Break-in at iconic Burnley club will not halt major face-lift and re-opening is promise of new owners
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That is the vow from the new owners of the former Lowerhouse Mills canteen that was targeted by thieves over the weekend.
One of three intruders was caught on CCTV cameras as they helped themselves to an ipad and two tills. They also stole work tools but were forced to drop them outside the club in Lowerhouse Lane after an alert resident rang the police.
The footage has been shared by club owner, Kirk Gorton, in a bid to identify the three male culprits. Kirk (29) who bought the club six months ago said: "We won't let something like this put us off from moving ahead with what is a total transformation of the club.
"We are putting a lot of money, time and effort into making this place something really special and it is a special year too as it's the club's 100th anniversary."
Before Covid 19 forced its closure the club was regularly hosting parties and family gatherings organised by Kirk's wife Melissa. Melissa said: "We have never done anything like this before and saw it as a new challenge. It was going really well before the lockdown with a lot of interest and support, we were very busy, so we hope that carries on when we re-open."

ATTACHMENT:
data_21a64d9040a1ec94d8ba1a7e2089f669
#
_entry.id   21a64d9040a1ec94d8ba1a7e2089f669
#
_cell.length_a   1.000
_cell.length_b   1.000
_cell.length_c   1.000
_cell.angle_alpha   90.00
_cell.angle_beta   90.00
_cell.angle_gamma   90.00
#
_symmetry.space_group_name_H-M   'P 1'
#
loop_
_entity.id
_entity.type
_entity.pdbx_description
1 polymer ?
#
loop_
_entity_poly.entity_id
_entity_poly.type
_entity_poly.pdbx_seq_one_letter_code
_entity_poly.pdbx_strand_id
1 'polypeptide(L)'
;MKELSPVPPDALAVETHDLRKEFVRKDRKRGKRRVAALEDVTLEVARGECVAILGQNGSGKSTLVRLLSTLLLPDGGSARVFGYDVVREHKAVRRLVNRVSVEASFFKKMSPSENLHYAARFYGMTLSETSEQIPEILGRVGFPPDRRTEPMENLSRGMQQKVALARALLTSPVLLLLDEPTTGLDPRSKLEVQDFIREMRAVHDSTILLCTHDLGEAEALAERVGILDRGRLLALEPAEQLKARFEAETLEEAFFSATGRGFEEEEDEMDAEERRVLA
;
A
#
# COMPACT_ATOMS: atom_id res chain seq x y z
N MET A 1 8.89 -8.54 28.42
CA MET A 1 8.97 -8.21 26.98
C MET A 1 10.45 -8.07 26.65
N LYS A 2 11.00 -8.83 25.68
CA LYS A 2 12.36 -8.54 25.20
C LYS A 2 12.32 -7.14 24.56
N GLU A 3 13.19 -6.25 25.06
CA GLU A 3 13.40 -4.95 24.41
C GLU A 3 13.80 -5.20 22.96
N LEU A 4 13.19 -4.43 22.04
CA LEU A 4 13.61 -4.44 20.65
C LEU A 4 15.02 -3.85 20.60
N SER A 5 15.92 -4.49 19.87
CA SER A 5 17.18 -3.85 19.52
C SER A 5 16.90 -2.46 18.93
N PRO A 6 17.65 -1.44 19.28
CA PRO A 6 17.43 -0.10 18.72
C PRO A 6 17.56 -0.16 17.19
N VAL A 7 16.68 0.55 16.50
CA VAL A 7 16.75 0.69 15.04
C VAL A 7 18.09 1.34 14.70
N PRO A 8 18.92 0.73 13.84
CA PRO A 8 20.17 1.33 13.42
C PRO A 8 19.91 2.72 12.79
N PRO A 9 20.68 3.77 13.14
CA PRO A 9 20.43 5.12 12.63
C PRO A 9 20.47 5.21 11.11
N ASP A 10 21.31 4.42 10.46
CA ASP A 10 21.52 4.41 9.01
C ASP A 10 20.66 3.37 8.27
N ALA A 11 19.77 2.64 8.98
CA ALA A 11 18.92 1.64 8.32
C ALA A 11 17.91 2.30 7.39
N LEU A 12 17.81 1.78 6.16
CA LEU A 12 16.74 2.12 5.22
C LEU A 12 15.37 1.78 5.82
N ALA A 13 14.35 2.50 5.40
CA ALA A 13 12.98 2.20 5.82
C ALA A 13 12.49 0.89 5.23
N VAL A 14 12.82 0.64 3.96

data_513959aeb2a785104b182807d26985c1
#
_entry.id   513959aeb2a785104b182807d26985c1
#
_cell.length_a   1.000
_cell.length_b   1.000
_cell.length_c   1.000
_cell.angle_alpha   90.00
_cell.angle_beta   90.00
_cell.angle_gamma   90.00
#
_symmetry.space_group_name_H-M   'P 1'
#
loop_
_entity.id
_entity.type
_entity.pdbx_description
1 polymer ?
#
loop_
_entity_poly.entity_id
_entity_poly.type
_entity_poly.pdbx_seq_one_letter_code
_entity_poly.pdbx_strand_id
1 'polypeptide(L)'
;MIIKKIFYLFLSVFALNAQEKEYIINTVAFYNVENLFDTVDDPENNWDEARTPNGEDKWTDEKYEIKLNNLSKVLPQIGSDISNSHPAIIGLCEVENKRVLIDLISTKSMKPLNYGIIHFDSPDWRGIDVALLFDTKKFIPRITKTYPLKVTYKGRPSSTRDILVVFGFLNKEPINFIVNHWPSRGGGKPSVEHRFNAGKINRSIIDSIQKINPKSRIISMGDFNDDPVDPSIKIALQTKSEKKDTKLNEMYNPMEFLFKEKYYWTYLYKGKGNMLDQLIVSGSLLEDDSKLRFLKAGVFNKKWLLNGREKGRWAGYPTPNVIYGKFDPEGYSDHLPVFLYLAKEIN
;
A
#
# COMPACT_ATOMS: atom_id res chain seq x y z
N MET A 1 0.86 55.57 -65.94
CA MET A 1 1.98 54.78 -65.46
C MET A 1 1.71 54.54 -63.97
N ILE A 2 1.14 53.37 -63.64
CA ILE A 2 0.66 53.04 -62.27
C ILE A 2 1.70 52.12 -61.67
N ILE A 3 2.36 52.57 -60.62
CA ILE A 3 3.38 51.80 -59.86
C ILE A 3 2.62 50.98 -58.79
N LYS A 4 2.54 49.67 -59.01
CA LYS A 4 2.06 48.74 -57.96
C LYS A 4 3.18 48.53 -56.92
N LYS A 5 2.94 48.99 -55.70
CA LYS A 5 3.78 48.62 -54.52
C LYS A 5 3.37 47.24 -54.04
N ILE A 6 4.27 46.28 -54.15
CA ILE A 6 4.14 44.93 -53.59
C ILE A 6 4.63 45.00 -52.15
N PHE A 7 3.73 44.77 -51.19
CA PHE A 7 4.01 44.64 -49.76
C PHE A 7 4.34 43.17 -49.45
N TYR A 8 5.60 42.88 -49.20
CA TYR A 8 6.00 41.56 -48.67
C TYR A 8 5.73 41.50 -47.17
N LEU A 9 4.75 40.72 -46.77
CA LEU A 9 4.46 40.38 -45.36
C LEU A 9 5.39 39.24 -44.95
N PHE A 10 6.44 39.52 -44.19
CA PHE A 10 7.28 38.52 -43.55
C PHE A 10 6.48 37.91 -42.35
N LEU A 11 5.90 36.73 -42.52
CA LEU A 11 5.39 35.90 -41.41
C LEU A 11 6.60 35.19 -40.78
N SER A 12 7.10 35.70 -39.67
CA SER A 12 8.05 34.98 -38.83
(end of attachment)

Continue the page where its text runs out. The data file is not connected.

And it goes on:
Seizing the pandemic as a chance to start the refurbishment work, Kirk, who is a builder, ripped out all the dated seating, fixtures and decor to totally modernise the place. It will be re-named The Canteen and will be a family friendly pub with two function rooms and a games room.
Kirk added: "This place has a lot of history and everyone in Burnley knows it. But it had become dated and old fashioned and seen as just a place for functions such as christenings. We are giving it a total new look but it will still have the same family atmosphere with a new lease of life as a pub where you can come for a few drinks or a night out."
Very much a family affair, Kirk's brother Chris, sister Nicki and their father Jimmy are all involved with the business also. Formerly Lowerhouse Mills Club or Lowerhouse Canteen the building opened in 1921 in what was once a booming area of town for the textile trade. Built next to John Dugdale cotton mills the building was a place for workers to eat their sandwiches and have a lunch break.
Works' officials sponsored it as a canteen and within two years it had grown to become a furnished club with a bowling green, tennis courts, and flourishing membership. But the slump of the 1930s saw huge redundancies in the mills and the club closed down.
It would not re-open until the 1960s when a new committee was formed and the building was given a face-lift and new members were drawn back.